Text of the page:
If the vehicle was rear-ended, be certain that the gas tank is not leaking before you attempt to drive (or even start) the car. Pretty much any type of puddle or significant drip is cause for concern — and probably, a tow.

Look for bent metal around the tires; if you see metal contacting or even close to any of the tires, a tow is probably the best bet.

If none of the above problems are evident, be aware that the car may still not drive properly; an impact can, for example, throw off the alignment and make a car difficult to steer. Use common sense and have it towed if it’s not more or less in the same operating condition it was in prior to the wreck. Paint scrapes and minor body damage is one thing; anything that affects the functionality of the vehicle another thing entirely.

5) If you have to get towed, remove all valuables from the car first.
You’ve probably seen the same sign countless times: “Not responsible for theft, loss or damage to items left in the vehicle.”  Take those words to heart. Remove any portable electronic devices (MP3 players, GPS units) as well as any valuables you may have in the glovebox or trunk.

It’s also a really good idea to take with you any personal paperwork you might have in the car that has details about where you live, or personal data such as driver’s license number. People can be dirtbags; and the stress-filled and confusing post-accident hurly-burly is a fertile field for grifters looking to take advantage.

6) Be sure the tow truck is the right type for your vehicle and that proper procedures are used to tow it.
The drive wheels (front or rear) should never be on the ground, especially if the car has an automatic transmission. Towing it this way can cause massive transmission damage because the lubricating fluid that would normally circulate and protect the internal moving parts is not being circulated with the engine off. All-wheel-drive cars (and vehicles with any type of permanent 4WD) should be carried on a flatbed.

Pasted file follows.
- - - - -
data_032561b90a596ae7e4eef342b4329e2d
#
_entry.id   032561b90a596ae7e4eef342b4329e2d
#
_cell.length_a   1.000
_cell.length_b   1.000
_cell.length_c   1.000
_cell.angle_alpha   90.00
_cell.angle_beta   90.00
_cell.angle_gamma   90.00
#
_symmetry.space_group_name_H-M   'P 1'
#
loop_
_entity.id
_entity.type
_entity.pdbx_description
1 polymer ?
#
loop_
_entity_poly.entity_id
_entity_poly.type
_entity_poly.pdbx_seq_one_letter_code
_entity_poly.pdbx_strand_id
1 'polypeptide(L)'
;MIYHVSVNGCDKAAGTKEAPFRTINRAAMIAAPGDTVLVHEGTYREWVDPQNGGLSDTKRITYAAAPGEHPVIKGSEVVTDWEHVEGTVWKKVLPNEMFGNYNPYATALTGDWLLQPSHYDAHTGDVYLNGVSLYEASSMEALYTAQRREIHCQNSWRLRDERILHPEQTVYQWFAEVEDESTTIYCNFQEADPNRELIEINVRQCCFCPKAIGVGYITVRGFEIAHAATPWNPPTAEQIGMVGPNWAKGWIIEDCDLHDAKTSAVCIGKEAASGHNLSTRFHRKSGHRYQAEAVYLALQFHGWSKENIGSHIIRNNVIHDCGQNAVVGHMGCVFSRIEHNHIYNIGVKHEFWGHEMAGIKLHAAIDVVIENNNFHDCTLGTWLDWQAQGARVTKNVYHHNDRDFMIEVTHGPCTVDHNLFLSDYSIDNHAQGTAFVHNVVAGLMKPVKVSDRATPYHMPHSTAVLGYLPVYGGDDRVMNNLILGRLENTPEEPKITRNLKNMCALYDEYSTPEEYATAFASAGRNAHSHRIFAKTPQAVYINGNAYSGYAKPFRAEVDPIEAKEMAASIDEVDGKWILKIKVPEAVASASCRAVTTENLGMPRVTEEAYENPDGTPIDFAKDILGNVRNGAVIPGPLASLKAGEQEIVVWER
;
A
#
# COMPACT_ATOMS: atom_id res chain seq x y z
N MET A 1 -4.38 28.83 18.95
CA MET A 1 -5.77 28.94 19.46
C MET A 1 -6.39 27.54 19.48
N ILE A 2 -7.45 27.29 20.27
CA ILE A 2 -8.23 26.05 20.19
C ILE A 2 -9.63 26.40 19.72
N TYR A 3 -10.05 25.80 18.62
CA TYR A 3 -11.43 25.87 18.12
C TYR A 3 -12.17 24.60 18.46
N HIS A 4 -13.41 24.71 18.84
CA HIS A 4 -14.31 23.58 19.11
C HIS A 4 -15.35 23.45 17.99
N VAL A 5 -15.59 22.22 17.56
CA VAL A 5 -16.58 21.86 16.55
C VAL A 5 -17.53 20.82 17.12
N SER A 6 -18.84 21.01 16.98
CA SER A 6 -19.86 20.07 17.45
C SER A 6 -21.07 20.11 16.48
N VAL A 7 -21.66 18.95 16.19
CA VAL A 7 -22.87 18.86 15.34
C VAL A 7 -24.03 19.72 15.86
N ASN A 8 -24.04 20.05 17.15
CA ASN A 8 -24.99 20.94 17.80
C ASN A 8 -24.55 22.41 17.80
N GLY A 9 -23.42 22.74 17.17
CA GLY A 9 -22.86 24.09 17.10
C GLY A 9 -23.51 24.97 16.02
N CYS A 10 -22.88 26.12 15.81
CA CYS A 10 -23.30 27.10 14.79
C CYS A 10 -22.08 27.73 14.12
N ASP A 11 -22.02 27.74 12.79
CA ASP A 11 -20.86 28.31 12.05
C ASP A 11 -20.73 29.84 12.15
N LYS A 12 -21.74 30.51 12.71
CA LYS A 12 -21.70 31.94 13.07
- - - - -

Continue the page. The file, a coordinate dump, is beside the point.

In fact, flatbed (or “rollback”) tow trucks are the best for all vehicles because they do not drag the car behind them, which risks mechanical damage as well as cosmetic damage caused by scraping it too close to the ground or by deforming the front (or rear) end by hoisting it up in the air.

7) Call your insurance company, pronto.
It’s important to file a claim promptly; and it’s at least as important to get “your side” of the accident told just as promptly. Discuss with them where the car has been taken or — if you drove home — where you intend to take it. Remember that in most states, you have the right to choose the shop that will repair the car — not the insurance company.

You also have the right (usually) to insist that factory replacement parts (not “generic” or used/junkyard parts) be used to repair your vehicle. Be sure to carefully read the estimate written up the adjuster – and determine whether it includes factory new parts – of generic aftermarket/used parts — before you sign it. Finally, never accept a settlement check until the repair work has been completely finished to your satisfaction.